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Written Evidence and Discovery in International Arbitration

Edited by Teresa Giovannini, Alexis Mourre


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ICC Dossiers Volume 6

Documentary evidence is at the heart of the arbitral process. In international arbitration, the right to be heard implies not only the production of documents, but also the possibility of accessing evidence held by other parties or third entities. State court intervention may then complicate the tribunal's task. Arbitral tribunals may have to decide which rules apply to issues such as the evidentiary value of documents or their admissibility. Arbitrators are increasingly confronted with new challenges, such as the growing volume of documentary productions and requests for E-Discovery, as well as ever more frequent objections to confidentiality and privilege. Document productions may also confront arbitrators with difficult issues of fraud and forgery.

The practice of documentary evidence is changing as international arbitrators look for transnational solutions capable of striking a proper balance between efficiency and fairness. Transnational instruments such as the IBA Rules on the Taking of Evidence in International Commercial Arbitration may need to evolve to accommodate new approaches and solutions. Dossier VI of the ICC Institute, Written Evidence and Discovery in International Arbitration, seeks to encourage reflection on future practice in relation to documentary evidence in international arbitration.

The contributors to this Dossier include:

  • Amy F. Cohen
  • Bernard Hanotiau
  • David J. Howell
  • Julian D.M. Lew
  • Loretta Malintoppi
  • Carole Malinvaud
  • Lucy F. Reed
  • Laurence Shore
  • Michael E. Schneider
  • Guido Santiago Tawil
  • Vera van Houtte
  • V.V. Veeder
  • Markus H. Wirth

The ICC Institute of World Business Law brings together the finest legal minds to strengthen links between international business practitioners and the legal profession. The Institute’s ‘Dossiers’ is a series that has gained international prestige. These Dossiers are the outcome of the Institute’s annual meetings, where experts from around the globe come together to discuss salient issues of international commercial law and arbitration.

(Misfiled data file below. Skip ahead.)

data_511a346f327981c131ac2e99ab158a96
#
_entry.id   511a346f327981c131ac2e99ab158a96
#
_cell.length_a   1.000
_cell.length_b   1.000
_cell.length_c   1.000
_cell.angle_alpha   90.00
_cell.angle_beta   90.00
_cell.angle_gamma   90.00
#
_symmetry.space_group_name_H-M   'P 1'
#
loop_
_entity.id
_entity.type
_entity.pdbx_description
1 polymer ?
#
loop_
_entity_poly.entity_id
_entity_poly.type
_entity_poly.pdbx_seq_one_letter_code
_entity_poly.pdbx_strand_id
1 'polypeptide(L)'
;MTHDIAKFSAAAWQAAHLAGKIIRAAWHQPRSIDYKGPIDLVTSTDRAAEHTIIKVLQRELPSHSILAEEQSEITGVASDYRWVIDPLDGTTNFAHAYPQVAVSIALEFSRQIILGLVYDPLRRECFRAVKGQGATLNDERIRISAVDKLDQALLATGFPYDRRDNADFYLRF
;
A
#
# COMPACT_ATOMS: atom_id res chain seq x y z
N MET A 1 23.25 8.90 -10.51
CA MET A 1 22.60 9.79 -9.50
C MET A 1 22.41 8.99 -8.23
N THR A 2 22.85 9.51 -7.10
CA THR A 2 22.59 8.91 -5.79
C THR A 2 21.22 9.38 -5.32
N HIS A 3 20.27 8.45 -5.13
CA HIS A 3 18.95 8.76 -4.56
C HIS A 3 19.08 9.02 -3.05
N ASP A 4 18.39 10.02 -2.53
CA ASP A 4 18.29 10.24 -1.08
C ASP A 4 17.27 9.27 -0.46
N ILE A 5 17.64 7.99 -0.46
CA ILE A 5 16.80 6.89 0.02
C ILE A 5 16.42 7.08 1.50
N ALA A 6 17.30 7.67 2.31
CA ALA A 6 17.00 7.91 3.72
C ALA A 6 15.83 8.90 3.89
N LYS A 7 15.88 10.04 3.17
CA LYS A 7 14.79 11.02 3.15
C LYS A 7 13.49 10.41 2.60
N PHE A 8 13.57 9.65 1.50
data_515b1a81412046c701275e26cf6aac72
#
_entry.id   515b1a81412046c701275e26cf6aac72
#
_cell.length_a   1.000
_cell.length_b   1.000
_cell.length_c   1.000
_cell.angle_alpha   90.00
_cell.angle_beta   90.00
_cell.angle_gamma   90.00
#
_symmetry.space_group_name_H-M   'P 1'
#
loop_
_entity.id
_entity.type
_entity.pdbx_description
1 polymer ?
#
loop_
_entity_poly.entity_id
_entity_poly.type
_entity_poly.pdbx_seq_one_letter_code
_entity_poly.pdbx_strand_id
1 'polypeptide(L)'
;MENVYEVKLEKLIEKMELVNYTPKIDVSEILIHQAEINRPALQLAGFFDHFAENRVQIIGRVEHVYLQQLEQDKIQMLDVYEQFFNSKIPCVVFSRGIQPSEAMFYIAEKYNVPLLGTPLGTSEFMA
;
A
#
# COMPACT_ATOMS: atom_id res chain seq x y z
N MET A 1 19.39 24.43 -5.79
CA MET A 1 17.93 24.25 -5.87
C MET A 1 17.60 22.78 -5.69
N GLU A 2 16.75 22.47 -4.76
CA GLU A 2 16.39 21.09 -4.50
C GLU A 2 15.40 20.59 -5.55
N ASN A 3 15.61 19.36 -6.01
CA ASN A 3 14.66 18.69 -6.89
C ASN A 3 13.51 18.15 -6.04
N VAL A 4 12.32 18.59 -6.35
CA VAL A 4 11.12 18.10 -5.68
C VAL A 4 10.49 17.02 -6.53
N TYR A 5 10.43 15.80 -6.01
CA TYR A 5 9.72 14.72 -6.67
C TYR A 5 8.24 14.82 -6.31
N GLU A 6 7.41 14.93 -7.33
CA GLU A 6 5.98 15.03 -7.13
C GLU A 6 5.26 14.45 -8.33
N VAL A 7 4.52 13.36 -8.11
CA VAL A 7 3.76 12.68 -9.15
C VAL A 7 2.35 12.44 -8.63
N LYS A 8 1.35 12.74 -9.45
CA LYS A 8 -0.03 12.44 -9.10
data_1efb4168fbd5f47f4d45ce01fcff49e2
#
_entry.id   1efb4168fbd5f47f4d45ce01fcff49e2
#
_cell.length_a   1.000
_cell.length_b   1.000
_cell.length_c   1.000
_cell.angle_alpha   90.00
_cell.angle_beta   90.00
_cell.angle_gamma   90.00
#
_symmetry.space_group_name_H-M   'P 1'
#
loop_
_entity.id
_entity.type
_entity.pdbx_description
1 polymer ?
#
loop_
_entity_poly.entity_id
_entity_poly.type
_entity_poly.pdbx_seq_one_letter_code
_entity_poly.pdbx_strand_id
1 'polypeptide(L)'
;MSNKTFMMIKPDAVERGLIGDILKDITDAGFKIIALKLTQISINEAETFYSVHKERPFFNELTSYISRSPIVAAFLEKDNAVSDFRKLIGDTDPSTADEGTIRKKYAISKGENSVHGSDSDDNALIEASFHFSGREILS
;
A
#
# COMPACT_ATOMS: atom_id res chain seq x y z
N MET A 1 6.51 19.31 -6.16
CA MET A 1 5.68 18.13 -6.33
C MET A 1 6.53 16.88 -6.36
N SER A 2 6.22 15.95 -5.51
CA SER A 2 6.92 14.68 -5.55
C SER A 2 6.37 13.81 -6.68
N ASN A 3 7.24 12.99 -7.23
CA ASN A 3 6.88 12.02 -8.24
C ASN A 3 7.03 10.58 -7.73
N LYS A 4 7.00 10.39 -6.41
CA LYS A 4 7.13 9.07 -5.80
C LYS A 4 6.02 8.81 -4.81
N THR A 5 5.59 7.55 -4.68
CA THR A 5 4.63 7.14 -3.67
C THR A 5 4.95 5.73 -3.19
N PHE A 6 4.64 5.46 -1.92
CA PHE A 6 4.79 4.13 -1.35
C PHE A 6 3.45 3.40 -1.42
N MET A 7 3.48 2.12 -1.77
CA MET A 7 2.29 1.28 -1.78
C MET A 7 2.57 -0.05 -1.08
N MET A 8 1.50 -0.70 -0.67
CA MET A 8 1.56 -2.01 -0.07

An ICC Services publication, distributed by Kluwer Law International.

Last Updated 08/01/2009
Update Frequency As Needed
Product Line Kluwer Law International
ISBN 9789041131836
SKU 10059627-0001
Table of Contents

Foreword by Serge Lazareff

Introduction by Teresa Giovannini

Chapter 1. Document Disclosure, Evidentiary Value of Documents and Burden of Evidence by Julian D.M. Lew

Chapter 2. Privilege-Related Issues in International Arbitration by Guido Santiago Tawil and Ignacio J. Mirorini Lima

Chapter 3. State Courts and Document Production by Laurence Shore

Chapter 4. Production of Documents and Fraud in International Arbitration by Markus Wirth

Chapter 5. Adverse Inferences in International Arbitration by Vera van Houtte

Chapter 6. Are the IBA Rules “Perfectible”? by V.V. Veeder

Chapter 7. US-Style Discovery: Good or Evil ? by Lucy Reed and Ginger Hancock

Chapter 8. Massive Productions of Documents and Demonstrative Exhibits by Bernard Hanotiau

Chapter 9. The Paper Tsunami in International Arbitration: Problems, Risks for the Arbitrators’ Decision Making and Possible Solutions by Michael E. Schneider

Chapter 10. Will Electronic Evidence and e-discovery Change The Face of Arbitration ? by Carole Malinvaud

Chapter 11. Electronic Disclosure in International Arbitration: The CIArb. Protocol for e-disclosure in Arbitration by David Howell

Chapter 12. The ICC Task Force on the Production of Electronic Documents in Arbitration–An Overview by Loretta Malintoppi

Chapter 13. Options for Approaching Evidentiary Privilege in International Arbitration by Amy F. Cohen

Concluding Remarks by Alexis Mourre